All of which is a charge that they attempted to get a fourth person, not indicted, to delete the security footage that had been subpoenaed by the DOJ on June 22, 2022. The next day, Defendant Trump and Defendant spoke on the phone Oliveira for 24 minutes. The day after that, after texting with Olivieira, Defendant Nauta changed his travel plans and flew to Palm Beach and met with Defendant Oliveira and the employee in charge of the surveillance cameras at Mar-a-Lago, conspiring to delete the footage. One of the meetings took place in closet inside the security room where Defendant Nauta had previously determined there were no security cameras watching or recording audio.
There is a new charge against Defendant Trump for knowingly and willfully causing false statements to be made to the DOJ concerning the classified documents produced in response to the subpoena for those documents, a reference to the so-called certification letter signed by attorney Christina Bobb that a “diligent search” had been conducted of Mar-a-Lago, and that the 38 classified documents being turned over was a complete satisfaction of what the subpoena called for.
There are additional charges against Defendant Nauta for lying to the FBI when they interviewed him about the boxes they moved around Mar-a-Lago to keep the DOJ from finding new classified documents. And there are indictments against Defendants Trump, Nauta, and Oliveira for even more conspiracies to alter or destroy documents, meaning the surveillance camera footage, and a count against Oliveira for lying to the FBI.
The 37-count indictment is now a 42-count indictment, all this transpiring on the same day that Defendant Trump’s attorneys met with prosecutors from the Special Counsel’s office to discuss the next indictment in the pipeline, turning it into a night of full-employment for the legal eagles on the payrolls of MSNBC and CNN.
It’s clear what Special Counsel Smith is doing. He is, as they say in sports, flooding the zone. Midnight oil is being burned in Washington D.C. tonight in the offices of the lawyers representing Defendant Trump, and the fact of this new indictment piled on top of the upcoming indictment on charges of attempting to overturn the results of the 2020 election means one additional thing, according to former DOJ attorney Andrew Weissmann. There will be a new push by prosecutors to put limits on what Defendant Trump can do, not only communicating with his co-defendants, but in public statements.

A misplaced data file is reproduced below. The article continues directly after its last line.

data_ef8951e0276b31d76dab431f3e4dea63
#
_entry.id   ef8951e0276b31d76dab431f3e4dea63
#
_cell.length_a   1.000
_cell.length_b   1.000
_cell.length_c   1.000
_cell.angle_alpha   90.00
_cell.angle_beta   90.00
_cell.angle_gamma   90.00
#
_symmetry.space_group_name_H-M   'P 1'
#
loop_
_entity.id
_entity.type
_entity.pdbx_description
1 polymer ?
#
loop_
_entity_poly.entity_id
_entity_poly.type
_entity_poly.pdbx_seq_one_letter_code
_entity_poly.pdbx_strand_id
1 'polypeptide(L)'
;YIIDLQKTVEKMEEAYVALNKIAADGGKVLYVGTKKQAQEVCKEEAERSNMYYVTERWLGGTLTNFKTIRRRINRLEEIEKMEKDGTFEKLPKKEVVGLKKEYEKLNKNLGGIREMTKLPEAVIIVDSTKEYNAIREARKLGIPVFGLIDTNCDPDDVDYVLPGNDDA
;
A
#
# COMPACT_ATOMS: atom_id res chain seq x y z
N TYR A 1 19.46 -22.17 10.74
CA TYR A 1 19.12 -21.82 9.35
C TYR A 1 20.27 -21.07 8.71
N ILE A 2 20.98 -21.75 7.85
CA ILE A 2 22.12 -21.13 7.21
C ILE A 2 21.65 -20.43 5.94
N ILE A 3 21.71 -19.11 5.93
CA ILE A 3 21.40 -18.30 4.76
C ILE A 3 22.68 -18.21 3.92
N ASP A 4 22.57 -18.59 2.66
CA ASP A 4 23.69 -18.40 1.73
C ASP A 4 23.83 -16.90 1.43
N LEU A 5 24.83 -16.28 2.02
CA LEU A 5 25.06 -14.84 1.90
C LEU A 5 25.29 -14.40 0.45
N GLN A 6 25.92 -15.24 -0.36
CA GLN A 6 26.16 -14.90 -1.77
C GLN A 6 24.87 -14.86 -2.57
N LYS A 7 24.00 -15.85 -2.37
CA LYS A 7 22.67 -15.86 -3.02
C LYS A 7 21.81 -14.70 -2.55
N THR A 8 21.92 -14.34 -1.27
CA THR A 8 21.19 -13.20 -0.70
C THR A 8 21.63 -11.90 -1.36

Truth Social, already facing severe money problems according to recent reports, will soon be lacking screeds posted by its poster boy, Defendant Trump.
As we’ve been saying practically every day, stay tuned. Much, much more to come.
Lucian K. Truscott IV
Lucian K. Truscott IV, a graduate of West Point, has had a 50-year career as a journalist, novelist and screenwriter. He has covered stories such as Watergate, the Stonewall riots and wars in Lebanon, Iraq and Afghanistan. He is also the author of five bestselling novels and several unsuccessful motion pictures. He has three children, lives in rural Pennsylvania and spends his time Worrying About the State of Our Nation and madly scribbling in a so-far fruitless attempt to Make Things Better. You can read his daily columns at luciantruscott.substack.com. We encourage our readers to get a subscription.